So your headings need to be used in correct outline format because people, again, this is a way that people who can not see and are on a screen reader can very quickly jump to the information they need. They could just use a keyboard shortcut to say, so if you’re using the NVA screen reader, you could just press two. And it would read out all the heading twos on a page. Well, if you’ve skipped heading two and you only have heading three or heading four, they might press two. And it will say there are no heading twos. And they’ll think there are no headings on this page. And they might not even bother to try three or four. And then they’ll have no way of knowing that they could quickly jump to a certain section on the page. So that’s another area that can dramatically improve people’s ability to navigate a website or to get to different things the product detail section or things like that. Which the headings in WooCommerce on the product pages by default are in the correct order.

But we’ve seen some really custom WooCommerce websites where someone has rebuilt their product pages in Gutenberg, or they’ve done something that. Or they’ve removed, they didn’t like the said details in the details tab, right? And so they’ve removed that heading, but then what happens is there’s no way for a visually impaired person to jump there. So I feel those three things are probably some of the easiest to wrap your mind around and to easily fix on your site. And maybe the last one is your links. I don’t know how many e-commerce sites necessarily have offsite links or links to other places as much as you might see on different service-based websites, but for sure you want to make sure that the anchor tag is descriptive of where the link is going.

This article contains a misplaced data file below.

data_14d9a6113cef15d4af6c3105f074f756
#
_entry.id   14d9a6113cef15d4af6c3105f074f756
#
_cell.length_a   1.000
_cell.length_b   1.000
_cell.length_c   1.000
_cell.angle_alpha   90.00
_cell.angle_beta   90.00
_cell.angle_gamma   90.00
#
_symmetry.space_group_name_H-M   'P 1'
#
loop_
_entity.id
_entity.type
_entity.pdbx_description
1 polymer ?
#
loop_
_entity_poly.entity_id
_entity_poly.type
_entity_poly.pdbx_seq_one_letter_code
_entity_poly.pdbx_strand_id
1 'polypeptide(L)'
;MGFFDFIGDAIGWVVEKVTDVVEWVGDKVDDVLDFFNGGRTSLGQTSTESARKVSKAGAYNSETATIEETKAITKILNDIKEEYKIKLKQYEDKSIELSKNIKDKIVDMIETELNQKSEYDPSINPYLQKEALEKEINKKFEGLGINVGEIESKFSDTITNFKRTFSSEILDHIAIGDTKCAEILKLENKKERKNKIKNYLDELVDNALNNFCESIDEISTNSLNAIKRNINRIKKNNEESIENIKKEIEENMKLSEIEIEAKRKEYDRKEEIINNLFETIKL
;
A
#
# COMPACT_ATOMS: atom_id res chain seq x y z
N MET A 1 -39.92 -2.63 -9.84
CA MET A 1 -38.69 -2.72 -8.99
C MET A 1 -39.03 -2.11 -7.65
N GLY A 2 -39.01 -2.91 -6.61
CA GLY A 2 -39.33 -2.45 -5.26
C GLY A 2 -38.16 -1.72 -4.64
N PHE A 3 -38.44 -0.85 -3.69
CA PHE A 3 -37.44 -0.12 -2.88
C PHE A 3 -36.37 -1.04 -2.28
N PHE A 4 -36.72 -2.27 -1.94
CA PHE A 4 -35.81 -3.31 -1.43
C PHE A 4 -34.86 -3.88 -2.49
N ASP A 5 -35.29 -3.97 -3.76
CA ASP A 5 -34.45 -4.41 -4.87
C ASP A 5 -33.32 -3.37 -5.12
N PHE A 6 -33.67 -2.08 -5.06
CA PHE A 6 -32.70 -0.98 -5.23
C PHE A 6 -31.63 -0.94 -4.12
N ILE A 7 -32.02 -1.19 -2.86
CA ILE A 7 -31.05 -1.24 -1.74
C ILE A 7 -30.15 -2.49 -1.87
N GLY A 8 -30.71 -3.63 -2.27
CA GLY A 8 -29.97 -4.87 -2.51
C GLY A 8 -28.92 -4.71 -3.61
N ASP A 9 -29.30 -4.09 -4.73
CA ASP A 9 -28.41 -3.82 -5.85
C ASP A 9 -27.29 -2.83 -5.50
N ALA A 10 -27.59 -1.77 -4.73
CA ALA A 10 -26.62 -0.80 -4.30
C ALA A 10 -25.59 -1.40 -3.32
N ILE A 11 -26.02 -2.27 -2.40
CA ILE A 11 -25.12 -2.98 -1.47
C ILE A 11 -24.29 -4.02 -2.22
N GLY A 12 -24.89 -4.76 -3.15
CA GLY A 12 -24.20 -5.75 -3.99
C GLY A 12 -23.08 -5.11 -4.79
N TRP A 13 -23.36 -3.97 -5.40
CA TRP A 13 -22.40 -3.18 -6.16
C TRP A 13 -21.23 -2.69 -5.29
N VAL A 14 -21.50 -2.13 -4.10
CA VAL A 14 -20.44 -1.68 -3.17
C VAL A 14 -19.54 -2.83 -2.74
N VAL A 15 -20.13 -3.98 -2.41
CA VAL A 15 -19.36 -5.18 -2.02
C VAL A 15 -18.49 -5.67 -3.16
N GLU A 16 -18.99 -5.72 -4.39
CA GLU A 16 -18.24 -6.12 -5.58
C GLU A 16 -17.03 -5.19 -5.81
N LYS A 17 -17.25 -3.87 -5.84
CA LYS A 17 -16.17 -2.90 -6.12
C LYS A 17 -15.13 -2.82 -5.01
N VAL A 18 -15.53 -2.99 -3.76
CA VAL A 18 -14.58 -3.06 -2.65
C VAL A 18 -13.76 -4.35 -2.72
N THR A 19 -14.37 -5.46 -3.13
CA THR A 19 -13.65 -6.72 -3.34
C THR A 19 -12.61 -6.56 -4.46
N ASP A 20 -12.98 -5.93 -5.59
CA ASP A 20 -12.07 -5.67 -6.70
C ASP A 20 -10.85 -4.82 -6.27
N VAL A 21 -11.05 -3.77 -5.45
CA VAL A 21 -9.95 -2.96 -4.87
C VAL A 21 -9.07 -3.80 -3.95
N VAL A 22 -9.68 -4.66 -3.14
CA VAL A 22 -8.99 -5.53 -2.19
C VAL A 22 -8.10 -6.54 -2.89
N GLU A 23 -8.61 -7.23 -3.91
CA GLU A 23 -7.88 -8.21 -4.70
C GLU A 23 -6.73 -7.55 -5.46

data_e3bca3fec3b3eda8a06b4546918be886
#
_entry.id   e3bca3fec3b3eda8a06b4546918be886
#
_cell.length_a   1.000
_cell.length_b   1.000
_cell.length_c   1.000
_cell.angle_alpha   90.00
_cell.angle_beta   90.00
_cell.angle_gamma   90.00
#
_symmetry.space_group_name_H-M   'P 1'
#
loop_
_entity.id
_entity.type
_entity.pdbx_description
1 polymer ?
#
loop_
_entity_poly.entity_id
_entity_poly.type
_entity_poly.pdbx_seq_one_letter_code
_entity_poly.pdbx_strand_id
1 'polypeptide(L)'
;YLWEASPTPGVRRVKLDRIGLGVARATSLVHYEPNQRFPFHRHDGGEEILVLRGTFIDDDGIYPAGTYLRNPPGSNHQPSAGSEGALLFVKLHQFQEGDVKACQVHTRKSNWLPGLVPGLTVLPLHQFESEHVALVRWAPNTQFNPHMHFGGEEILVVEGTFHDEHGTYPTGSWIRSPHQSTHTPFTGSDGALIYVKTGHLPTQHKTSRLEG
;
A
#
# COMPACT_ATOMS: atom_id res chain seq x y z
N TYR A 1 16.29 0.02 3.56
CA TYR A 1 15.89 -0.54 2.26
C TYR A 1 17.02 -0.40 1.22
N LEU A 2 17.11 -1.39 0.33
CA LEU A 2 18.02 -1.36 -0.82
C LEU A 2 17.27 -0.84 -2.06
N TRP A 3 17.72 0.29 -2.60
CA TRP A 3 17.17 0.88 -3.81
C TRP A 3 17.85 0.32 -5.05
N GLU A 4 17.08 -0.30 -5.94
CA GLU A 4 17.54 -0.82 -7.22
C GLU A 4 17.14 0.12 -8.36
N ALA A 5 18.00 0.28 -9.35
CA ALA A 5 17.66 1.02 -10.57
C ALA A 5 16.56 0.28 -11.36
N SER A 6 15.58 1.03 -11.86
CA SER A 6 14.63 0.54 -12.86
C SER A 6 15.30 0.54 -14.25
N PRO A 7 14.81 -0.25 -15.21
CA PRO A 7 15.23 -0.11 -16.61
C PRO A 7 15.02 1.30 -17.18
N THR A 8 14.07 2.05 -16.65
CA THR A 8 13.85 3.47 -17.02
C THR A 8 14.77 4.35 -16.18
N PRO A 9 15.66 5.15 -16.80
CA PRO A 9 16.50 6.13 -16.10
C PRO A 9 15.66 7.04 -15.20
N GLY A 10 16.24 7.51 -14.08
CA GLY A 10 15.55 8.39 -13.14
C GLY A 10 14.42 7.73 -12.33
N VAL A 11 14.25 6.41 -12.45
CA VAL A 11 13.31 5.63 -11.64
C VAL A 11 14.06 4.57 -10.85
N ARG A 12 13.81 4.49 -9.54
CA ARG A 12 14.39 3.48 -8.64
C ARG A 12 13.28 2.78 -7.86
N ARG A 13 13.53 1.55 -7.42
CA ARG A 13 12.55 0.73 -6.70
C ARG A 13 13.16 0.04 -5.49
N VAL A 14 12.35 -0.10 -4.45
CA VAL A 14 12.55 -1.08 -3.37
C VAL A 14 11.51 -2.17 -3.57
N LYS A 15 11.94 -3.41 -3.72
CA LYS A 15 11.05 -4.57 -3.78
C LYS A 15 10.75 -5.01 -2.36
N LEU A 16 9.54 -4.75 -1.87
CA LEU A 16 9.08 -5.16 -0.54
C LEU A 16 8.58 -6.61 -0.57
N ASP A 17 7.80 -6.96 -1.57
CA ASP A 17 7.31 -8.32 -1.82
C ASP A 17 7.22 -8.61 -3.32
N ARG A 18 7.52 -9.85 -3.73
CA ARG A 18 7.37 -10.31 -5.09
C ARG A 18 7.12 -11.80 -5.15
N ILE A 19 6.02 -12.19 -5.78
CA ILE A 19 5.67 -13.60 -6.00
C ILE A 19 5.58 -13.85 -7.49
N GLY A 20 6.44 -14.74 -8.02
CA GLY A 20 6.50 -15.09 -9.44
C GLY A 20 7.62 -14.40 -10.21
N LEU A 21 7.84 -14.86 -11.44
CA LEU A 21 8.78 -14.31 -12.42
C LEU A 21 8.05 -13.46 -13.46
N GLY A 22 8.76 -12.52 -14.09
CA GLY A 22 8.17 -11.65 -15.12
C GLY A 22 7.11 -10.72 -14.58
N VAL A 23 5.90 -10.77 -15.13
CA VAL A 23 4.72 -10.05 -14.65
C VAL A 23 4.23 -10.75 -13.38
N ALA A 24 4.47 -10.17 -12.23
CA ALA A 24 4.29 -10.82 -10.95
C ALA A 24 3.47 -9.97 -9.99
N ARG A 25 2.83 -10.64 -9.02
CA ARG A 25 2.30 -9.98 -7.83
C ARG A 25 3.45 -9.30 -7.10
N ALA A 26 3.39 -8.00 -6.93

So you don’t ever want to say click here. Or because people don’t know, you have to make sure that if they only hear the link alone without any surrounding texts, they actually know where that link goes. So you’d want to say, instead of saying, to view our refund policy, click here and linking click here, you just link, view our refund policy as the text that you would link. And then you’d want to make sure on your archive pages, if you are displaying the buy now button or the view product details, or more information that there’s typically hidden screen reader text, so that it would say instead of just saying buy now, it would say buy product name now to someone on a screen reader. So they would actually know what that buy now link was in comparison to another buy now link.

SEO and Accessibility

A lot of accessibility fixes help SEO, and it’s not just because it can help your website rank better, but also because if a website is usable, people are more likely to stay on it and engage. So you’ll see a lower bounce rate.

I think I read a study out of the UK that said that people with disabilities or especially blind or visual impairments over 78% said that if they come to a website and they immediately realize there’s no skip links present and they can’t really navigate it very easily, they just leave. They don’t even try and they’ll just find a competitor to purchase the product from. And so that’s really a strong reason to think about accessibility because it can help, obviously it’s the right thing to do, but it can also really have positive impacts for the business.

You can listen the full podcast.